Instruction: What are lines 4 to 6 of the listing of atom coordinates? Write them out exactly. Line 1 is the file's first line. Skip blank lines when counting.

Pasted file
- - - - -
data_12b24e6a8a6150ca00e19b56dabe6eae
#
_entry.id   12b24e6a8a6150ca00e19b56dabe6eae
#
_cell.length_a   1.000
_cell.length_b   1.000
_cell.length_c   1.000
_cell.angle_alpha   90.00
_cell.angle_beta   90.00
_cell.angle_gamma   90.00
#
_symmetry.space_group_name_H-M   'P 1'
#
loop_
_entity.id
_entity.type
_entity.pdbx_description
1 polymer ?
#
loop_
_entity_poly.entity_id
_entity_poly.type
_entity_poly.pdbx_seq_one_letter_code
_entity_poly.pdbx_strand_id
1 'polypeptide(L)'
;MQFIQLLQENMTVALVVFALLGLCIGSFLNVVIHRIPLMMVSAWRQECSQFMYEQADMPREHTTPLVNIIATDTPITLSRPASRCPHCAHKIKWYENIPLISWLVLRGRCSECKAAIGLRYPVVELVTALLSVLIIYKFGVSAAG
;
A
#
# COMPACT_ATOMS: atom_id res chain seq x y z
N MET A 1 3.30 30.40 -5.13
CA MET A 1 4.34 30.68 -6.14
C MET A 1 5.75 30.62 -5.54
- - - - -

#
_cell.length_a   1.000
_cell.length_b   1.000